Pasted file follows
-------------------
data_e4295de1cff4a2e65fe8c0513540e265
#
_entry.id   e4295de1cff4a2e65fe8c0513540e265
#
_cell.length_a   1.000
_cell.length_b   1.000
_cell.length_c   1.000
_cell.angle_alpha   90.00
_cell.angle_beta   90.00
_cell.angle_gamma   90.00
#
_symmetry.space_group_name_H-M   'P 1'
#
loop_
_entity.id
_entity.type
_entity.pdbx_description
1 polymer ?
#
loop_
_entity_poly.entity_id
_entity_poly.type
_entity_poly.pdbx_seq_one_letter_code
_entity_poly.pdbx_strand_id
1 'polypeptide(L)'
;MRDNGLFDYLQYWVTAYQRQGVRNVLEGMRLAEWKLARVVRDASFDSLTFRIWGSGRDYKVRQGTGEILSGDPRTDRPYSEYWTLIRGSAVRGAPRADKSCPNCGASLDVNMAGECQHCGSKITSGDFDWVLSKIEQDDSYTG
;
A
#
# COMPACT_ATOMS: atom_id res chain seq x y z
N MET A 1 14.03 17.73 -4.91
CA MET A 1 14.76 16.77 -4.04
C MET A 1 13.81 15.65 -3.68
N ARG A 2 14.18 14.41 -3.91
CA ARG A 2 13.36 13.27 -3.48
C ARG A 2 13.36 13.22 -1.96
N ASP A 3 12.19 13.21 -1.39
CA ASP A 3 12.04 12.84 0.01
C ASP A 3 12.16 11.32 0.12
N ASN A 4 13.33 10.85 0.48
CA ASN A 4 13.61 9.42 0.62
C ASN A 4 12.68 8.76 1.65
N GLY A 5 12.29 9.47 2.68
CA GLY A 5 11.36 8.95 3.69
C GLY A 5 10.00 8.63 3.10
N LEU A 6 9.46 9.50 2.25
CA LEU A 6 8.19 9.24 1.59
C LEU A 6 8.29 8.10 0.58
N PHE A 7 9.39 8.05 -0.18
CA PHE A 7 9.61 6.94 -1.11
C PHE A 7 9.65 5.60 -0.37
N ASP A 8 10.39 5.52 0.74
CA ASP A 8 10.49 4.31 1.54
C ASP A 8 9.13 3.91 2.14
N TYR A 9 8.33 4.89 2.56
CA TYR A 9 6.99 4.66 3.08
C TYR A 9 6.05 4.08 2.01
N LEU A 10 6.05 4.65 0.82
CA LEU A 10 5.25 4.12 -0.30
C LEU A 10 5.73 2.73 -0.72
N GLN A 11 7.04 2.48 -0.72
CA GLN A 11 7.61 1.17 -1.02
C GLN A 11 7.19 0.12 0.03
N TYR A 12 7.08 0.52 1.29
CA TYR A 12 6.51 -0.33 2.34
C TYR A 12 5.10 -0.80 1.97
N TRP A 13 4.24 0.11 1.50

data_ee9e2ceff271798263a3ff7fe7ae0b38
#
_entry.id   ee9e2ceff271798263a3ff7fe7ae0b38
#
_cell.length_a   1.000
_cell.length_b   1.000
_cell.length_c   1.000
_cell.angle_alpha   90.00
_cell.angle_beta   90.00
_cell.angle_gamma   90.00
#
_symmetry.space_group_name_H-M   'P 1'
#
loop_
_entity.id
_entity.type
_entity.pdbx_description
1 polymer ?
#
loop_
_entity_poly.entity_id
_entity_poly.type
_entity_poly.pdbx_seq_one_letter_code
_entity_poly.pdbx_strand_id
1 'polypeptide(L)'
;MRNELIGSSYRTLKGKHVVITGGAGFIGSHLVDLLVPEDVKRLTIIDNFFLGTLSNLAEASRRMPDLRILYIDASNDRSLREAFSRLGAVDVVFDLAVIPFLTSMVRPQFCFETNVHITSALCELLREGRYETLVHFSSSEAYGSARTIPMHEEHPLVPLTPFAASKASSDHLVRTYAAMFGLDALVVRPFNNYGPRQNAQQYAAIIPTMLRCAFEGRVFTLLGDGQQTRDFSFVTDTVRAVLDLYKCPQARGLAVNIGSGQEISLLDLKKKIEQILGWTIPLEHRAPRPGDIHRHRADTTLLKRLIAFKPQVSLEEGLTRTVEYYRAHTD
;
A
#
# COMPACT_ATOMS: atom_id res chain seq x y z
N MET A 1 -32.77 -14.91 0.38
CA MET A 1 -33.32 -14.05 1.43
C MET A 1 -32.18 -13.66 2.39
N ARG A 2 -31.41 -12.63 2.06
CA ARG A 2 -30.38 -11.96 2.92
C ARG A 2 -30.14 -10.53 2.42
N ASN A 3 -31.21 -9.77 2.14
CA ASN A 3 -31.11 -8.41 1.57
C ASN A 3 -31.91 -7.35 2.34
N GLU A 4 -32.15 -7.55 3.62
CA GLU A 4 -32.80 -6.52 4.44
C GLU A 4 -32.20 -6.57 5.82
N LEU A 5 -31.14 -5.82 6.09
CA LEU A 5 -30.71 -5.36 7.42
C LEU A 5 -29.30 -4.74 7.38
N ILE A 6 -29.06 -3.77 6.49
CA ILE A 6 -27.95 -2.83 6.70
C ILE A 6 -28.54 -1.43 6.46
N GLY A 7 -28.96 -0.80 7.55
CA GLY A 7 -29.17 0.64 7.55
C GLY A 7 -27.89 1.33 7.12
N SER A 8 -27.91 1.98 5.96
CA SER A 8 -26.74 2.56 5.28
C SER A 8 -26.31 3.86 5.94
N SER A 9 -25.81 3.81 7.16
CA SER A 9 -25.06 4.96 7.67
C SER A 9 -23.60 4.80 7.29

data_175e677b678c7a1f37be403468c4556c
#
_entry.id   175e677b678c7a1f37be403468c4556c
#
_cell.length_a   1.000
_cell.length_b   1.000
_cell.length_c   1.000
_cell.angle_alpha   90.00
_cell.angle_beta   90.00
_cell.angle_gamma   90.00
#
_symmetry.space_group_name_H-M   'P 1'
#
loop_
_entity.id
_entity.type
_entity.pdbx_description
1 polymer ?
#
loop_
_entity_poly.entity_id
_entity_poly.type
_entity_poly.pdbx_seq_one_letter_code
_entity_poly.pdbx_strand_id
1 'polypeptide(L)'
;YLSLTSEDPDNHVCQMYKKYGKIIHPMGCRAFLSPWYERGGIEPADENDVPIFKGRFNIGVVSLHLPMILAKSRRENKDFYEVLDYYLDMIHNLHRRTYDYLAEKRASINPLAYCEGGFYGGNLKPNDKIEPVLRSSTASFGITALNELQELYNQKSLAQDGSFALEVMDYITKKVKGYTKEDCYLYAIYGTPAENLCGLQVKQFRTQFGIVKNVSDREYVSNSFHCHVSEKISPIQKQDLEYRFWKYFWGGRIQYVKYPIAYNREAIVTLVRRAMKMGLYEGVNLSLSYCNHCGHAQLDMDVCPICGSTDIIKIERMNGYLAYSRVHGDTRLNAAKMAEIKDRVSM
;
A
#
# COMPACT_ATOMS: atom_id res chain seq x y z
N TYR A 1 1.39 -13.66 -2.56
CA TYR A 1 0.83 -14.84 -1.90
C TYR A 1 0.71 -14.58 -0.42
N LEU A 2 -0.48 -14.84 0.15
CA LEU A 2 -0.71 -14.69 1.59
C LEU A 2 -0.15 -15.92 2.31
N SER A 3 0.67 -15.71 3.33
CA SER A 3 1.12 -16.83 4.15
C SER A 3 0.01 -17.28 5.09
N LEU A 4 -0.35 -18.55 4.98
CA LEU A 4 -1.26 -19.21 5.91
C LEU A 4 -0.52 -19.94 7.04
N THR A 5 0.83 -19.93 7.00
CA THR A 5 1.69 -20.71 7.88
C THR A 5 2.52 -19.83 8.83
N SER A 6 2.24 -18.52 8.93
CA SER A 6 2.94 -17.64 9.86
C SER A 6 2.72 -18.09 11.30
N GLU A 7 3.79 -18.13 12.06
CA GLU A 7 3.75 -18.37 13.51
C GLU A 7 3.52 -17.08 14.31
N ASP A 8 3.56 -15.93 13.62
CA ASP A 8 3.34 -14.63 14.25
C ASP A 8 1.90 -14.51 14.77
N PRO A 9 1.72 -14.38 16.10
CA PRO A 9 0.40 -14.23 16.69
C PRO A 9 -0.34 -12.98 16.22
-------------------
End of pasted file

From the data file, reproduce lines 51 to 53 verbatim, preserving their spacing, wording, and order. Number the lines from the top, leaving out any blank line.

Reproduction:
C PHE A 7 9.65 5.60 -0.37
N ASP A 8 10.39 5.52 0.74
CA ASP A 8 10.49 4.31 1.54